Ecommerce battle hits China

03 March 2011

BEIJING: Companies such as Suning, Gome and Wal-Mart are increasing their online presence in China, recognising the opportunities afforded by the country's rapidly-growing ecommerce sector.

Suning, the home appliance giant, is attempting to augment an already substantial bricks-and-mortar network, but will simultaneously allocate the web a heightened status.

"While we add stores, we're still paying attention to our online business," Sun Weimin, Suning's vice chairman, told the China Daily.

"Traditional [retail] and ecommerce have different customers, and we believe the two can develop cooperatively."

In a bid to further its capabilities in this area, Suning is building 27 storage centres, ten of which are now under construction.

The organisation intends to finalise 60 equivalent sites between 2013 and 2015, costing approximately 12bn yuan ($1.8bn; €1.3bn; £1.1bn).

"We have completed our logistics plan for e-commerce operations," Sun said.

Tang Jiarui, an analyst at Everbright Securities, argued a comprehensive infrastructure would form an essential component of Suning's long-term performance.

"If the 60 centres can be set up, Suning's online profit and premium valuation brought by high growth will greatly improve its investment value," said Tang.

Gome, a rival to Suning, purchased 80% of in 2010, as it sought to gain a foothold in the burgeoning ecommerce category, setting a sales target of at least 20bn yuan by 2014.

"E-commerce will play a very important role in Gome over the next five years, and we have a determined resolution regarding this," said Wang Junzhou, Gome's president.

"It's the company's first shot to tap the e-commerce market."

Elsewhere, Wal-Mart has taken a share in internet-based electronics retailer 360Buy, and recently unveiled an ecommerce platform linked to Sam's Club outlets in Beijing, Shanghai and Shenzhen.

Doug McMillon, chief executive of Wal-Mart International, suggested prioritising global markets where it has a major physical presence should yield advantages.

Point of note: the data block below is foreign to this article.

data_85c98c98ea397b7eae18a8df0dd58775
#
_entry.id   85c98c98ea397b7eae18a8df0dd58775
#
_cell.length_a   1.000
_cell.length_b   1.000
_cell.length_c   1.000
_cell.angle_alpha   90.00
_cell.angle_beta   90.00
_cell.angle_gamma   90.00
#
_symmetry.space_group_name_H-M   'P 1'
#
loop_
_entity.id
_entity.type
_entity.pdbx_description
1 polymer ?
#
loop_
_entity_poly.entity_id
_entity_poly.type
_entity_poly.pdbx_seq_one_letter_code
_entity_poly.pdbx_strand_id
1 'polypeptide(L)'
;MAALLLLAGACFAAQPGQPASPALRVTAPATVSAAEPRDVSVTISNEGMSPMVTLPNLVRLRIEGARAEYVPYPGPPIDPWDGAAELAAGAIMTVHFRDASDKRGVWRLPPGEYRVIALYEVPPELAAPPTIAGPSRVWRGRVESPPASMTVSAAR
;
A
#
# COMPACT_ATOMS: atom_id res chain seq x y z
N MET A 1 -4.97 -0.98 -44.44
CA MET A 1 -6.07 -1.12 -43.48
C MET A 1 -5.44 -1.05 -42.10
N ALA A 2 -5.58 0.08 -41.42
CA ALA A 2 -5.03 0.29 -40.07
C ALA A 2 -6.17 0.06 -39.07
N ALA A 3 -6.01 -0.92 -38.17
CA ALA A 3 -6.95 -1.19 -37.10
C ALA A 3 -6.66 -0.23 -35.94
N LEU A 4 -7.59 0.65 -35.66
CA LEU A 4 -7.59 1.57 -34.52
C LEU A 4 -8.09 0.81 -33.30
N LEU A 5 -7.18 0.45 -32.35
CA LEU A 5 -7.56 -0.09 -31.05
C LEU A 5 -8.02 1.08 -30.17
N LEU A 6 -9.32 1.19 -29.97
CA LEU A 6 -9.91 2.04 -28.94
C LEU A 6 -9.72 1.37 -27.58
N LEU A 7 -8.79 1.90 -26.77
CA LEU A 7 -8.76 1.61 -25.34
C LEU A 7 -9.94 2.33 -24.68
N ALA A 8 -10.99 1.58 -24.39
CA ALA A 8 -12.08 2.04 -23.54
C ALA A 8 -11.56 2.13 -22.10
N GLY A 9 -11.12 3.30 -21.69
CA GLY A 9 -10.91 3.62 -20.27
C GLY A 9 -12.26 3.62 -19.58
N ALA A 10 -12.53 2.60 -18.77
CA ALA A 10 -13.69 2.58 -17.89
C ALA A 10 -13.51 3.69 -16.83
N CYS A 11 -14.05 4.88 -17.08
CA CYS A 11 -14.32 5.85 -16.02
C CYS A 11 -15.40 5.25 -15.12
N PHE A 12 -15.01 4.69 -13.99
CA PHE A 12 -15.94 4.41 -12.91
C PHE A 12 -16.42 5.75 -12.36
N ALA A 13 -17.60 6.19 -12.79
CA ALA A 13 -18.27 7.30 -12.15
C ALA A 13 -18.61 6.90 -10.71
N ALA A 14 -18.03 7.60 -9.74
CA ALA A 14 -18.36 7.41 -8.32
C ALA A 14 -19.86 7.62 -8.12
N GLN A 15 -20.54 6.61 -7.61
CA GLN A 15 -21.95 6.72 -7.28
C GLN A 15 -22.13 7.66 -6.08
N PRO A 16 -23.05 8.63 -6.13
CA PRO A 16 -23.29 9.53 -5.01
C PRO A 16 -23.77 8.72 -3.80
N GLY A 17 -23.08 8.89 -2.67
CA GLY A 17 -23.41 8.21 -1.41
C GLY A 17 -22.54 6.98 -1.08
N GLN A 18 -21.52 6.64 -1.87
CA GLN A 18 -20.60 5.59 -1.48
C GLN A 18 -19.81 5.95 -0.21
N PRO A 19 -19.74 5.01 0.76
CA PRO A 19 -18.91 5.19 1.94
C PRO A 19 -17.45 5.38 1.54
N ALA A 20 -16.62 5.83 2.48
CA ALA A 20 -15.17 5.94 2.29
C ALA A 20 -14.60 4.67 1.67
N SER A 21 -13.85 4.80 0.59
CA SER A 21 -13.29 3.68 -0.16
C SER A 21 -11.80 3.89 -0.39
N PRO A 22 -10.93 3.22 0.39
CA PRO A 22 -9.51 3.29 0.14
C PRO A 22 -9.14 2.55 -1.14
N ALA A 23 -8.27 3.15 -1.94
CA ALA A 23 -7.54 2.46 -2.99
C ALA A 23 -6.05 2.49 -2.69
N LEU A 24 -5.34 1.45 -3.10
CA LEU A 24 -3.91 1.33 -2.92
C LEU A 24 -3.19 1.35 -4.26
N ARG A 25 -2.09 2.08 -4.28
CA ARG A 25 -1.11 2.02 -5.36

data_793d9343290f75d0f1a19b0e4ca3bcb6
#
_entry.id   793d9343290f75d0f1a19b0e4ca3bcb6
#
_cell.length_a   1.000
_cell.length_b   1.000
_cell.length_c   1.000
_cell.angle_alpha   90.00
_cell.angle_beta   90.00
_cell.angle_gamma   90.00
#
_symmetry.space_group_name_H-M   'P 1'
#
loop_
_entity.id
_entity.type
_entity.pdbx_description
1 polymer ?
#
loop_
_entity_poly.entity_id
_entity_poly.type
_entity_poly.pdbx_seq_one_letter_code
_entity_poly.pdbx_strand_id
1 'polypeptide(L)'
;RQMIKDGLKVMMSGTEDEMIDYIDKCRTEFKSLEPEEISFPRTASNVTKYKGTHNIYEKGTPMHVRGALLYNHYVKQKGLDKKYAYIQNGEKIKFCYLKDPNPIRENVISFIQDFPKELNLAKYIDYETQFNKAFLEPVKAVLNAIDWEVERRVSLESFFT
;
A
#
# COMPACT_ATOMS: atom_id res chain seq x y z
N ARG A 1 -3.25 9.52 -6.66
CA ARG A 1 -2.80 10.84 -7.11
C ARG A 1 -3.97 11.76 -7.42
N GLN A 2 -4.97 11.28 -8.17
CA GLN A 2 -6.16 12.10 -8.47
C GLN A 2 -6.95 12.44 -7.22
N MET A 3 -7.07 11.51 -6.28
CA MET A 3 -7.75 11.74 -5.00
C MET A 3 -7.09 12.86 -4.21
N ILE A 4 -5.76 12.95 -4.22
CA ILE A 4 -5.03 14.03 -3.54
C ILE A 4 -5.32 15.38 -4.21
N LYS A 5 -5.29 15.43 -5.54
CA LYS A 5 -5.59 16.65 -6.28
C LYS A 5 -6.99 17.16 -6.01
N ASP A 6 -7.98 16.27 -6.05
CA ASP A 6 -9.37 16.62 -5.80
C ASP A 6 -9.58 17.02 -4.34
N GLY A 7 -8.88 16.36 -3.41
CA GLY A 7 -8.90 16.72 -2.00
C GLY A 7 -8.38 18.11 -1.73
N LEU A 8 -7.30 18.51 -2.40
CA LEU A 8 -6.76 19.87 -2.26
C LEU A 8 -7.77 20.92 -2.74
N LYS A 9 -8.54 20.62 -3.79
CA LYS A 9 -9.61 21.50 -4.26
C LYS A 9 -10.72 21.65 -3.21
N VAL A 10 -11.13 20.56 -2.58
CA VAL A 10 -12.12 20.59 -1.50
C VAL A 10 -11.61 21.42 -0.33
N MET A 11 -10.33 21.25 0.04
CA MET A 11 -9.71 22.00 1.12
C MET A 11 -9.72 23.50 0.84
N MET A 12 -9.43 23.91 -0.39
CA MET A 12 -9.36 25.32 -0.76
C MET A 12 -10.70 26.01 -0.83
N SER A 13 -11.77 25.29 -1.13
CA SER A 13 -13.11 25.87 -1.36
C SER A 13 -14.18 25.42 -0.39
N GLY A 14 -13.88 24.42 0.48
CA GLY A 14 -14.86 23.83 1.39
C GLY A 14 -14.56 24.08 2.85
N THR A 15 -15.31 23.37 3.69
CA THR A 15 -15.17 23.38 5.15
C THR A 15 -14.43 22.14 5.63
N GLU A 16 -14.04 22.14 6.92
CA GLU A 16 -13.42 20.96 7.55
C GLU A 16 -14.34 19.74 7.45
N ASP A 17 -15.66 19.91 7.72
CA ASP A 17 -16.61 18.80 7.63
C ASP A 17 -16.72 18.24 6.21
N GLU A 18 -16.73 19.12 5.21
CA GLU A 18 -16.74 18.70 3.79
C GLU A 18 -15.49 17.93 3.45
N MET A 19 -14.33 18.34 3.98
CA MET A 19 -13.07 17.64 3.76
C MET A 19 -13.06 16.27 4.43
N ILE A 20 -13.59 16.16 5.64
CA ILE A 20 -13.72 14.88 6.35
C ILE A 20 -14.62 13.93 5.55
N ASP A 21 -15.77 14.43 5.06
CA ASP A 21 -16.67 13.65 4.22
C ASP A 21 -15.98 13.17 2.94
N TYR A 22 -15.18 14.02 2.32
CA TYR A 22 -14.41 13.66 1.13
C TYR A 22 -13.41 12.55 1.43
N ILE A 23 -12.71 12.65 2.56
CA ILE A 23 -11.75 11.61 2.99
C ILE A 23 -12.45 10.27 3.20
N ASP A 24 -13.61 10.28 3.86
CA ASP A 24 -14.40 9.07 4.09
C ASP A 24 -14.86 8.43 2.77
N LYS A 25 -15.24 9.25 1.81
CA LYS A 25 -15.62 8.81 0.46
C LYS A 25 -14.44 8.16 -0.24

"We believe our 8,000 points of distribution give us an opportunity to leverage that network, more than a purely online retailer can do," he said.

Other brand owners have also looked to the web, selling to underserved shoppers in lower-tier towns and cities.

Apparel specialist Levi's has established a virtual store on Taobao Mall, offering 200 products at present.

The US firm previously launched a brand, Denizen, specifically aimed at Chinese buyers, and is now planning to introduce internet-only designs.

Gap, Uniqlo and Adidas have similarly partnered with Taobao in a parallel fashion, lured by the possibilities promised by over 450m netizens.

"We felt that working with Taobao Mall offered the best approach to reaching out to more consumers because it is so clearly the most influential online business-to-consumer sales channel," said Christophe Bezu, chief e-commerce officer for Adidas, last year.

"It allows us to reach millions of consumers in a very direct way, many of whom we would have difficulty reaching through brick-and-mortar storefronts."

According to iResearch, the total number of orders made via the web in China hit 564.7m by the close of 2010, measured against 371.5m just 12 months earlier.

The conversion rate had declined from 6.3% to 5.5% during the same period, iResearch estimated, but expanded by 1.1 percentage points quarter-on-quarter.

Data sourced from Caijing, Financial Times, CNN, China Daily; additional content by Warc staff